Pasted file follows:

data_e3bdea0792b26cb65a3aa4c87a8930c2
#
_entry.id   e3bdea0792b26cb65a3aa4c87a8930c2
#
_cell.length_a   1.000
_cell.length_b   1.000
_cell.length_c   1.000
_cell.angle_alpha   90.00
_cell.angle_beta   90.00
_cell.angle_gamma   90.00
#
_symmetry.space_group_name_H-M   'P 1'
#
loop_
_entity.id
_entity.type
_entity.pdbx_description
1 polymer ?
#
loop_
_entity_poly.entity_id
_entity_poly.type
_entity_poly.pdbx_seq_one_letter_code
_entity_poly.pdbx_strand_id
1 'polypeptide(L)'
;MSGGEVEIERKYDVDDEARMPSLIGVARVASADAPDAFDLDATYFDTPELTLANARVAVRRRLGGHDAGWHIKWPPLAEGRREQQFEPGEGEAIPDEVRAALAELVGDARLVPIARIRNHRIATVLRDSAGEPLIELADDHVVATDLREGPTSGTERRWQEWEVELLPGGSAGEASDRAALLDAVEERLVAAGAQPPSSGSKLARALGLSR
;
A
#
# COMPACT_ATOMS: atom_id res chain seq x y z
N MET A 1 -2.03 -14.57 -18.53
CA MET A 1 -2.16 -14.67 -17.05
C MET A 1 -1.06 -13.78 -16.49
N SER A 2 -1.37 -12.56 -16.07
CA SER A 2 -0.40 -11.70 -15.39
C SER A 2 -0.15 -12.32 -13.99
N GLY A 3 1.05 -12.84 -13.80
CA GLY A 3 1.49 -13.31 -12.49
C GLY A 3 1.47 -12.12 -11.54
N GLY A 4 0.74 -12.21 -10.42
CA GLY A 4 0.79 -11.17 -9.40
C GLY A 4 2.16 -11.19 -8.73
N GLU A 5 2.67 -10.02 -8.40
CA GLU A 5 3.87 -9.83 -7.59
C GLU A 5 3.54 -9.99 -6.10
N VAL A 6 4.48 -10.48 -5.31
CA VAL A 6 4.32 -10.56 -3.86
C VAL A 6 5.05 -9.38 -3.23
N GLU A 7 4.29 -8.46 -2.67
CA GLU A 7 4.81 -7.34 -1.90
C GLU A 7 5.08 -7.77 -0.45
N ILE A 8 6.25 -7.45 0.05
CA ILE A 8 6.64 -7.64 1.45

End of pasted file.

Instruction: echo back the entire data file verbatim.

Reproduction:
data_e3bdea0792b26cb65a3aa4c87a8930c2
#
_entry.id   e3bdea0792b26cb65a3aa4c87a8930c2
#
_cell.length_a   1.000
_cell.length_b   1.000
_cell.length_c   1.000
_cell.angle_alpha   90.00
_cell.angle_beta   90.00
_cell.angle_gamma   90.00
#
_symmetry.space_group_name_H-M   'P 1'
#
loop_
_entity.id
_entity.type
_entity.pdbx_description
1 polymer ?
#
loop_
_entity_poly.entity_id
_entity_poly.type
_entity_poly.pdbx_seq_one_letter_code
_entity_poly.pdbx_strand_id
1 'polypeptide(L)'
;MSGGEVEIERKYDVDDEARMPSLIGVARVASADAPDAFDLDATYFDTPELTLANARVAVRRRLGGHDAGWHIKWPPLAEGRREQQFEPGEGEAIPDEVRAALAELVGDARLVPIARIRNHRIATVLRDSAGEPLIELADDHVVATDLREGPTSGTERRWQEWEVELLPGGSAGEASDRAALLDAVEERLVAAGAQPPSSGSKLARALGLSR
;
A
#
# COMPACT_ATOMS: atom_id res chain seq x y z
N MET A 1 -2.03 -14.57 -18.53
CA MET A 1 -2.16 -14.67 -17.05
C MET A 1 -1.06 -13.78 -16.49
N SER A 2 -1.37 -12.56 -16.07
CA SER A 2 -0.40 -11.70 -15.39
C SER A 2 -0.15 -12.32 -13.99
N GLY A 3 1.05 -12.84 -13.80
CA GLY A 3 1.49 -13.31 -12.49
C GLY A 3 1.47 -12.12 -11.54
N GLY A 4 0.74 -12.21 -10.42
CA GLY A 4 0.79 -11.17 -9.40
C GLY A 4 2.16 -11.19 -8.73
N GLU A 5 2.67 -10.02 -8.40
CA GLU A 5 3.87 -9.83 -7.59
C GLU A 5 3.54 -9.99 -6.10
N VAL A 6 4.48 -10.48 -5.31
CA VAL A 6 4.32 -10.56 -3.86
C VAL A 6 5.05 -9.38 -3.23
N GLU A 7 4.29 -8.46 -2.67
CA GLU A 7 4.81 -7.34 -1.90
C GLU A 7 5.08 -7.77 -0.45
N ILE A 8 6.25 -7.45 0.05
CA ILE A 8 6.64 -7.64 1.45